PostConsumer Culture Club #6—The Week of October 4-October 10

PostConsumer Culture Club: A list of everything we at PostConsumer Reports have been digesting this week, with brief commentary. Hopefully, we can culture something good in you. Happy PostConsuming!

Here is what we watched the week of October 4 through October 10.

Film: Frank
I am not sure what to make of this strange film about a somewhat avant garde indie-rock band fronted by a man who always wears a wide-eyed papier-mache head, is struggling to record its next album, and has been invaded by a keyboard player who is pretty sub-par but is promoting the band more than it ever has before. This was a strange movie-going experience for me. I thought the performances of each of the actors, including Domhnall Gleeson, Maggie Gyllenhaal, and Michael Fassbender were superb. And yet the movie itself, the progression of its plot, really did not work for me. Taken as a whole the film is more of a meditation on the places mental illness leads people than it is about music or the dynamics of a rock band, and for that it is worth watching. But I am not sure the plot actually works or where it is leading us as the audience. In the end we begin to understand the plight of the lead singer—you guessed it something awful happens with the fake head and something awful happens with the band—and yet nothing really changes in his life, at least not that I can see. It is a beautiful film and sad and excellently acted. Maybe that is the whole point.

Frank is currently streaming on Netflix.

TV: Friends
My wife started re-watching Friends this past week and I have tangentially caught a few episodes. Friends is a funny, clever show but I can Only. Take. So. Much. Of these people! Really, they're all quite boorish and insufferable. I agree with my wife: Phoebe is the best and she's really the only one I can stand. Ross is the world's wettest wet blanket, Chandler's narcissism is more than I can bear, Joey is obviously just dumb (though he's my second favorite), and Monica and Rachel should just combine DNA and become a horrific, gorgeous, voluptuous man-eating monster.

But really, there are so many funny jokes Friends actually is a great show. I just can't spend a lot of time with those people in that apartment or that coffee shop. Small doses are best.

A revelation: I think I discovered the formula to a Phoebe joke:
Subject A followed by Subject B, where the punchline will obviously be Subject B, but right at the end she does a switcheroo and makes the punchline about Subject A. Subject A is always mentioned so inconspicuously you don't even notice it, which makes her jokes all the more surprising and funny. OR, if it's not so cut and dried between a Subject A and a Subject B, then what she does is makes a statement or take a statement from somebody else and then makes a joke about what is least obvious in the first statement, kind of like this:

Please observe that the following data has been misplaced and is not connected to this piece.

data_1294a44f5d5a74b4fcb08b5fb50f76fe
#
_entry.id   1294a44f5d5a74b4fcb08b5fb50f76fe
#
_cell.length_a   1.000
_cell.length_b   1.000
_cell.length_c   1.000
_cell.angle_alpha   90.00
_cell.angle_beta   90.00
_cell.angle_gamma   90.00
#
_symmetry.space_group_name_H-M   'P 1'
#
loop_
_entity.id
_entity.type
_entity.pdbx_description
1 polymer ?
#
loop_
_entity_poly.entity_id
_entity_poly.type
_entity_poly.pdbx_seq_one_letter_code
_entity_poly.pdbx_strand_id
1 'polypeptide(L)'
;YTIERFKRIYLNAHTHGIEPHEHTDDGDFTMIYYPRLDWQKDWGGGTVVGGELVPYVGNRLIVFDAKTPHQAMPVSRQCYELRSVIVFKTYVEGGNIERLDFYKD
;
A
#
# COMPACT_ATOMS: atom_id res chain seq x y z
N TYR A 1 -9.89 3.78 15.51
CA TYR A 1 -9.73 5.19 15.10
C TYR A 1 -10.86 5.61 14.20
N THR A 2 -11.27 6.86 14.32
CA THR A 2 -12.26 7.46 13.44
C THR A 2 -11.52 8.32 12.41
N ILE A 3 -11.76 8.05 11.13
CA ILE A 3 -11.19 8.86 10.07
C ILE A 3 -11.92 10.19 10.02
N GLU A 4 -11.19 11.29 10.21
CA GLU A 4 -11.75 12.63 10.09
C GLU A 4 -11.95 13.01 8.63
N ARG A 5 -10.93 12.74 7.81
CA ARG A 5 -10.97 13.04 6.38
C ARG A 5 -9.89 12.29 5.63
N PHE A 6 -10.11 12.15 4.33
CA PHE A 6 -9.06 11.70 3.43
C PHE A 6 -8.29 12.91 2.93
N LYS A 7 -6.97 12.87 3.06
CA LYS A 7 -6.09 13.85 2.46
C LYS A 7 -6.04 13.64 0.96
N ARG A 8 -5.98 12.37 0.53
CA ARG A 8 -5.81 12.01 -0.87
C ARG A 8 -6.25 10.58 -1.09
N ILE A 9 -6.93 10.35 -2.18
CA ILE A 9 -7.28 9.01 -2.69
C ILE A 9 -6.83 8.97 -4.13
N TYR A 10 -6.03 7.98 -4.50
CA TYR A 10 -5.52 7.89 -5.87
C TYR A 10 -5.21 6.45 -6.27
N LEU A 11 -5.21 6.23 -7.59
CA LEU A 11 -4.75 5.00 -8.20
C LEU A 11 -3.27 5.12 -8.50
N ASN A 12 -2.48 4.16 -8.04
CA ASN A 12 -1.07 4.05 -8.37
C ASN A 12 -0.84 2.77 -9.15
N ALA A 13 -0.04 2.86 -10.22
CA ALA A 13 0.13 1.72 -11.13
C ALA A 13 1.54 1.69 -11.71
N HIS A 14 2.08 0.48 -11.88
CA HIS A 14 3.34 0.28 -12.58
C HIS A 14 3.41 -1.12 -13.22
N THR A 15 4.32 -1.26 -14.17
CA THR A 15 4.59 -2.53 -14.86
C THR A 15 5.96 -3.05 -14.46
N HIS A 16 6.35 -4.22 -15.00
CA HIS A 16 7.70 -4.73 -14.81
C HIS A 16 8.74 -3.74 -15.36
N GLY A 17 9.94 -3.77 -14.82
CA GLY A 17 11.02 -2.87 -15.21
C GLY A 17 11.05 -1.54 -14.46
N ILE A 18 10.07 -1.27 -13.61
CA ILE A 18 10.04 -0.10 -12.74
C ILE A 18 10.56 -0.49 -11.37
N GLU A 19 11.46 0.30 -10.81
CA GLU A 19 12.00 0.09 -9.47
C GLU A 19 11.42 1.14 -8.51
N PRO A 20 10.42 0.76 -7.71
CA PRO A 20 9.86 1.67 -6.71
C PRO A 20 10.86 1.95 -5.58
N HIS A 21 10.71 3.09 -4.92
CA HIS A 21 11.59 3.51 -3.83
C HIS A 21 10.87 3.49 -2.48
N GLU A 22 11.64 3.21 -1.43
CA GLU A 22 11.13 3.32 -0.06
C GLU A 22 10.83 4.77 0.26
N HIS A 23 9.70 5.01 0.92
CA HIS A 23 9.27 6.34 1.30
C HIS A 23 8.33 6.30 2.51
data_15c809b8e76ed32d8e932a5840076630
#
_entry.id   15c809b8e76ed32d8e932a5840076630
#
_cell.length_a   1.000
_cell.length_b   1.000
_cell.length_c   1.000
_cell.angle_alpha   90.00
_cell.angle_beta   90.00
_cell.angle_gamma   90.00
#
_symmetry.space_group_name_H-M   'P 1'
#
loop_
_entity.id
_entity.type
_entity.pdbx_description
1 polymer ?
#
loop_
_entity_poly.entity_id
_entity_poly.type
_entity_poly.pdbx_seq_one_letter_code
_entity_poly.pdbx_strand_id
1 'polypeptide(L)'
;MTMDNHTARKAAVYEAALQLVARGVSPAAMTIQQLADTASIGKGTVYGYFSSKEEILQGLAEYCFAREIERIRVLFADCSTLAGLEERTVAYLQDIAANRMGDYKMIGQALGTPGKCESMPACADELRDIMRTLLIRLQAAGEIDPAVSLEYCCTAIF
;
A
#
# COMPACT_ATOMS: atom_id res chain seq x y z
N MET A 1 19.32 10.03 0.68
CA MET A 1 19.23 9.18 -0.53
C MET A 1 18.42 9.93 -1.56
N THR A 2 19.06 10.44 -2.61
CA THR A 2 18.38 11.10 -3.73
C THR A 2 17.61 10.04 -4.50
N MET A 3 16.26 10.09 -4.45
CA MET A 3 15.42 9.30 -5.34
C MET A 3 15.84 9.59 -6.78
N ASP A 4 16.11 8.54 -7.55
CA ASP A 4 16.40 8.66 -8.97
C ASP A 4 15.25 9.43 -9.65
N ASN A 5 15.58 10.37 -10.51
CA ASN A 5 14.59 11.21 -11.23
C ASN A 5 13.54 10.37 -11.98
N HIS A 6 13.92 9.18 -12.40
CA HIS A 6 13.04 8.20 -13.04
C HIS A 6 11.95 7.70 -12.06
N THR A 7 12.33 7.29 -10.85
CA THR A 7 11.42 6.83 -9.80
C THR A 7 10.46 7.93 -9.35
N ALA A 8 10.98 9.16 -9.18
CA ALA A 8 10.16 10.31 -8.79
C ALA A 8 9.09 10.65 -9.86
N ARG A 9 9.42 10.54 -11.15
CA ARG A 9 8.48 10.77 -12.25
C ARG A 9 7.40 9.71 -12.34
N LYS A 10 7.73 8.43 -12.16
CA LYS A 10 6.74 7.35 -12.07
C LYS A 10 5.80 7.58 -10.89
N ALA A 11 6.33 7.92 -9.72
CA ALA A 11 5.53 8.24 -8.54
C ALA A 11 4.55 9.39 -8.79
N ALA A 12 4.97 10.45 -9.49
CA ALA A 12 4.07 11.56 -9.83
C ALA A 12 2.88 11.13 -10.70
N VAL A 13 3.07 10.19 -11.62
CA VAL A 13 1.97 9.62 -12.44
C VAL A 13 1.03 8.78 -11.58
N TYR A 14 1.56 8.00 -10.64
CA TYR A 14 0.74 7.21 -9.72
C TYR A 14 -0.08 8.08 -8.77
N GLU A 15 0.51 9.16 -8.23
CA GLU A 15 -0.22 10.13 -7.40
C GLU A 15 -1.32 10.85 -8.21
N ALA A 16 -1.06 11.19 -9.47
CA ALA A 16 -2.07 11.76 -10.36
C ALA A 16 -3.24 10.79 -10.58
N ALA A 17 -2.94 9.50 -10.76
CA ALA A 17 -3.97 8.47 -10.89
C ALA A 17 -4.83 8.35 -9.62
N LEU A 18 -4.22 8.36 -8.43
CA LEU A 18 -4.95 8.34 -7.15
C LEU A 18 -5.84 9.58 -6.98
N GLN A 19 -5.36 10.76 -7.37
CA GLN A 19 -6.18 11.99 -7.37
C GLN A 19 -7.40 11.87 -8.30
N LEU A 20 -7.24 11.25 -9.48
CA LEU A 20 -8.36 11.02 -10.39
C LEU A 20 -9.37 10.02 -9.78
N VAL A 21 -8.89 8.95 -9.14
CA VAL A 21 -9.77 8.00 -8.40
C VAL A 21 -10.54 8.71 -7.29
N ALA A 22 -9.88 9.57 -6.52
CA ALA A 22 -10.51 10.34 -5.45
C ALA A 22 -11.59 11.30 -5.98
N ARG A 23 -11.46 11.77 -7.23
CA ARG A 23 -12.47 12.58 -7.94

Ah Pheobe!

Friends is currently streaming on Netflix.

Documentary: Rubble Kings
This is a pretty boring documentary about a pretty interesting subject: the gang culture in the Bronx of the 1970's (thanks to my friend Tim for recommending it). It spends most of its hour long running time telling us how rough and tough and violent and run down and dangerous and underprivileged the Bronx was and how that created a culture ripe for the formation of gangs. It goes on and on about how everyone wanted to fight each other and how it was a decade of tensions between those on the lowest rung of society and what they had to do to survive, until finally in the last ten minutes it gives us the big plot twist: all this gang stuff led to the formation of hip-hop! The film tells us a number of positive leaders rose up out of the gangs and became community activists. Some of those activists were artists who started experimenting with new kinds of music...and bang! hip-hop was born. I wish they would have spent 20 minutes telling us the back story of the gangs and 50 or so minutes about the community activists, the start of hip-hop, and all the seminal artists that emerged in the 70's and 80's. That would have been a lot more interesting to me. Can I assume there is already a documentary out there about that?

Rubble Kings is currently streaming on Netflix.

Music: Bach: Greatest Hits
I don't know if you know this but Bach is pretty much the greatest ever. He is a bigger rock star than you or I will ever be. He knows ALL the notes! And his fingers move at near light speed.

Lately I have been listening to a lot of classical music in the car with my sons. I bought Bach: Greatest Hits on the cheap and we have been enjoying it thoroughly, even though I suspect a number of the recordings are a bit too modern in their interpretations rather than faithful to the period in which they were written (if it ain't Baroque, don't fix it!). My boys' favorite piece is the "Bach Halloween Song", otherwise known as the "Toccata and Fugue in D Minor". My favorites are "Jesu, Joy of Man's Desiring", "Wachet Auf", and all the solo piano inventions.

Really people, all I can say is please find a way to get more Bach into your life. It's time to bring Bach back, though I don't know if he ever went away.

Previous PostConsumer Culture Clubs:
Postconsumer Culture Club #1
Postconsumer Culture Club #2
Postconsumer Culture Club #3
Postconsumer Culture Club #4

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